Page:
Modeling the dynamics of nonverbal behavior on interpersonal trust for human-robot interactions
Author(s)Lee, Jin Joo, Ph. D. Massachusetts Institute of Technology
Massachusetts Institute of Technology. Dept. of Architecture. Program in Media Arts and Sciences.
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We describe the design, implementation, and validation of a computational model for recognizing interpersonal trust in social interactions. We begin by leverage pre-existing datasets to understand the relationship between synchronous movement, mimicry, and gestural cues with trust. We found that although synchronous movement was not predictive of trust, synchronous movement is positively correlated with mimicry. That is, people who mimicked each other more frequently also move more synchronously in time together. And revealing the versatile nature of unconscious mimicry, we found mimicry to be predictive of liking between participants instead of trust. We reconfirmed that the following four negative gestural cues, leaning-backward, face-touching, hand-touching, and crossing-arms, when taken together are predictive of lower levels of trust, while the following three positive gestural cues, leaning-forward, having arms-in-lap, and open-arms, were predictive of higher levels of trust. We train and validate a probabilistic graphical model using natural social interaction data from 74 participants. And by observing how these seven important gestures unfold throughout the social interaction, our Trust Hidden Markov Model is able to predict with 94% accuracy whether an individual is willing to behave cooperatively or uncooperatively with their novel partner. And by simulating the resulting model, we found that not only does the frequency in the emission of the predictive gestures matter as well, but also the sequence in which we emit negative to positive cues matter. We attempt to automate this recognition process by detecting those trust-related behaviors through 3D motion capture technology and gesture recognition algorithms. And finally, we test how accurately our entire system, with low-level gesture recognition for high-level trust recognition, can predict whether an individual finds another to be trustworthy or untrustworthy.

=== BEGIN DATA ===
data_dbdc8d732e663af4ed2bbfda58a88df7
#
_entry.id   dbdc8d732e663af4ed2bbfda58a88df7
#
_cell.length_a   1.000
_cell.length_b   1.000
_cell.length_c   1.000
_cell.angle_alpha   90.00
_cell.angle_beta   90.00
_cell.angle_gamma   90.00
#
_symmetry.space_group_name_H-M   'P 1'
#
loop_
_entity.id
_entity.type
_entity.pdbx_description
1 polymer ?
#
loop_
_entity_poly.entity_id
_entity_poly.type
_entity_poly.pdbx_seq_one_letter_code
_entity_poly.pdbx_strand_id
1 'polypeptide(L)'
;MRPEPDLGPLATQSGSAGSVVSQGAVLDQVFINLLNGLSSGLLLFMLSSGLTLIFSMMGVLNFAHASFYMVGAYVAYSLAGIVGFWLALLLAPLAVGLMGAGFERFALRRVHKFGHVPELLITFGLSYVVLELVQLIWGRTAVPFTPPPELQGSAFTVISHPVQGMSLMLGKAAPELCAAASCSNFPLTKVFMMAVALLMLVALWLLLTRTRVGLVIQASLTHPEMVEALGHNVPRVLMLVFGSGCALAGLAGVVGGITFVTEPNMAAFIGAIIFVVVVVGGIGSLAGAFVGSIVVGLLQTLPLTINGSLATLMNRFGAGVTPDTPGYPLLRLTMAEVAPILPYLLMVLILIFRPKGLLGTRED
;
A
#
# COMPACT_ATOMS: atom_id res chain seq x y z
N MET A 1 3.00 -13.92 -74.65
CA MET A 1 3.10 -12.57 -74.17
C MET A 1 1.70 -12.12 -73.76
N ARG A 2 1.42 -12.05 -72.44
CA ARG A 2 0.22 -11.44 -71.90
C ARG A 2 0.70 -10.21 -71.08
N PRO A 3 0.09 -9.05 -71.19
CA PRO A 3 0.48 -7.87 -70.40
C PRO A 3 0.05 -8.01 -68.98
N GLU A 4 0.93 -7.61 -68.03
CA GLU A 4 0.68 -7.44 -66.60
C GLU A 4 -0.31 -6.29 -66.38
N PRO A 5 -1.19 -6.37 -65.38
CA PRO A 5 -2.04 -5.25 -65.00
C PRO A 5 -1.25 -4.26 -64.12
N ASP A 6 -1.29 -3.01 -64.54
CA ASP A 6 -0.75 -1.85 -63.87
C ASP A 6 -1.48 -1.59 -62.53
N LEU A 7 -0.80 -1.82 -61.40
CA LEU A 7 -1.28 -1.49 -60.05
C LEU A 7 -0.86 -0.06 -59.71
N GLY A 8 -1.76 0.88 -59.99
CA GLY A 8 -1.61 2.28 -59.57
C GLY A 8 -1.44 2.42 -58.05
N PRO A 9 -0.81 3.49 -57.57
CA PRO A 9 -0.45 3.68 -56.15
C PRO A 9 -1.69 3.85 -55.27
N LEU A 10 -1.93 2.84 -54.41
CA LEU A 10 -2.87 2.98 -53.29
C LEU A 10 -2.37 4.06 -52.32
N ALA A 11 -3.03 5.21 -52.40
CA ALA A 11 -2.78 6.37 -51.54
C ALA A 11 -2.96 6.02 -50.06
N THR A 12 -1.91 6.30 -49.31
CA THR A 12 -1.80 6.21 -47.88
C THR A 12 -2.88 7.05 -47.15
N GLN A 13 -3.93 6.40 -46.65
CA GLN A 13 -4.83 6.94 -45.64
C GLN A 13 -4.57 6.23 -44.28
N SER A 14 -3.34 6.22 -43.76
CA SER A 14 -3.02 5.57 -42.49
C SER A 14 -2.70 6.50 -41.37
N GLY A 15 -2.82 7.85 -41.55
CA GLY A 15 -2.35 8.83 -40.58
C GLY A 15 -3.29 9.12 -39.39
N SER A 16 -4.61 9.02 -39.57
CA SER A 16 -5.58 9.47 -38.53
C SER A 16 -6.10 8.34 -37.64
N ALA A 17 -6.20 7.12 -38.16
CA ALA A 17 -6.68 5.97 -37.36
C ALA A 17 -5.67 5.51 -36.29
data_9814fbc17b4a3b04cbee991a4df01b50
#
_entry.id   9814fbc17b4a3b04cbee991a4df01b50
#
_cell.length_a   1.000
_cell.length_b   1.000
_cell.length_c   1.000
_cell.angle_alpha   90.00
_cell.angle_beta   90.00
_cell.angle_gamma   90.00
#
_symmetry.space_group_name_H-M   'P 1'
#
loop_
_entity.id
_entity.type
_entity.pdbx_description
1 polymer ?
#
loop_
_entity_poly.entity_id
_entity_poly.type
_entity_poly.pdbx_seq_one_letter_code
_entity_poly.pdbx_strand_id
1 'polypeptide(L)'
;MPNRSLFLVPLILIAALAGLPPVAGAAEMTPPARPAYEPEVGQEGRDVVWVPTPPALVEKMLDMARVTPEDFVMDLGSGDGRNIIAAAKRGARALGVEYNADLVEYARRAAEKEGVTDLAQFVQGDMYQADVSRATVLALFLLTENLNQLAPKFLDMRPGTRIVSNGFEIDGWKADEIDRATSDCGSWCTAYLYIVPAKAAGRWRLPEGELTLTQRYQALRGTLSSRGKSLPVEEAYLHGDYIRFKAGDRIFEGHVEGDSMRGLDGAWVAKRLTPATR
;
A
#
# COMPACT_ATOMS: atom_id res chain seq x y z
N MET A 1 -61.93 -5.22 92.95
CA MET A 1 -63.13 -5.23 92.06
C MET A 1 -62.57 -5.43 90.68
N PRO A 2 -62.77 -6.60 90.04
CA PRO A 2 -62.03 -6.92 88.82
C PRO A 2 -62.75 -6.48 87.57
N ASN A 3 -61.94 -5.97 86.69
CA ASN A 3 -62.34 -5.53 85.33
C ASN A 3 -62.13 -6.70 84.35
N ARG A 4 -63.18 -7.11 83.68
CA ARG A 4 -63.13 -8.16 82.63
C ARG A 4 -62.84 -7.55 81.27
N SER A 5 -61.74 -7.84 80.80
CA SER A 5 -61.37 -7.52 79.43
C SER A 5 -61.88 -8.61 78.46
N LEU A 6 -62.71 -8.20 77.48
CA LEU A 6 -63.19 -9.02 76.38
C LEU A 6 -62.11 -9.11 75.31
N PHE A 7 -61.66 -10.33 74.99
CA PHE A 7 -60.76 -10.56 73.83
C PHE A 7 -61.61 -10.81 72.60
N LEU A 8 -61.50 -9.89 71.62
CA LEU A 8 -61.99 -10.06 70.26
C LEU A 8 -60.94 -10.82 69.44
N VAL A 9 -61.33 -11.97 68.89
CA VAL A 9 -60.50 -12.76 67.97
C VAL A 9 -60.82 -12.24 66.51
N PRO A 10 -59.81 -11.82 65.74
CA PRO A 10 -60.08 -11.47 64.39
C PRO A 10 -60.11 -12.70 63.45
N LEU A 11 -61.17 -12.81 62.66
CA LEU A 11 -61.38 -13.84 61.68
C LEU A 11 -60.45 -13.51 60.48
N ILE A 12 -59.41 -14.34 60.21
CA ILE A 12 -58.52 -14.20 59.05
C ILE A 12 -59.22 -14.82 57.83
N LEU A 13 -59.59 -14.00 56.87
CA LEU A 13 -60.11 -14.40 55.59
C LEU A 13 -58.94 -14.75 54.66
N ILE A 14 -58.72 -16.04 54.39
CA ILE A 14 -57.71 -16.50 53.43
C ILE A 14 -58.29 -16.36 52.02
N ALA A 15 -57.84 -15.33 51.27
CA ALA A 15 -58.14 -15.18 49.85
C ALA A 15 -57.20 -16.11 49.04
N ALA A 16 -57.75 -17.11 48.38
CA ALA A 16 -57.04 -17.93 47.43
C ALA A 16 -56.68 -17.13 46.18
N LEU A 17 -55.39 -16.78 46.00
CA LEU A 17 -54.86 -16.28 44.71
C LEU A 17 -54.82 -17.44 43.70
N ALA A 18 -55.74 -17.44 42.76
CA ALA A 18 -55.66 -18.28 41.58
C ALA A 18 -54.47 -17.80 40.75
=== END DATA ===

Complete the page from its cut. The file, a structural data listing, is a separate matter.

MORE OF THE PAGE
Thesis (S.M.)--Massachusetts Institute of Technology, School of Architecture and Planning, Program in Media Arts and Sciences, 2011.This electronic version was submitted by the student author. The certified thesis is available in the Institute Archives and Special Collections.Cataloged from student submitted PDF version of thesis.Includes bibliographical references (p. 105-108).
DepartmentMassachusetts Institute of Technology. Dept. of Architecture. Program in Media Arts and Sciences.
Massachusetts Institute of Technology
Architecture. Program in Media Arts and Sciences.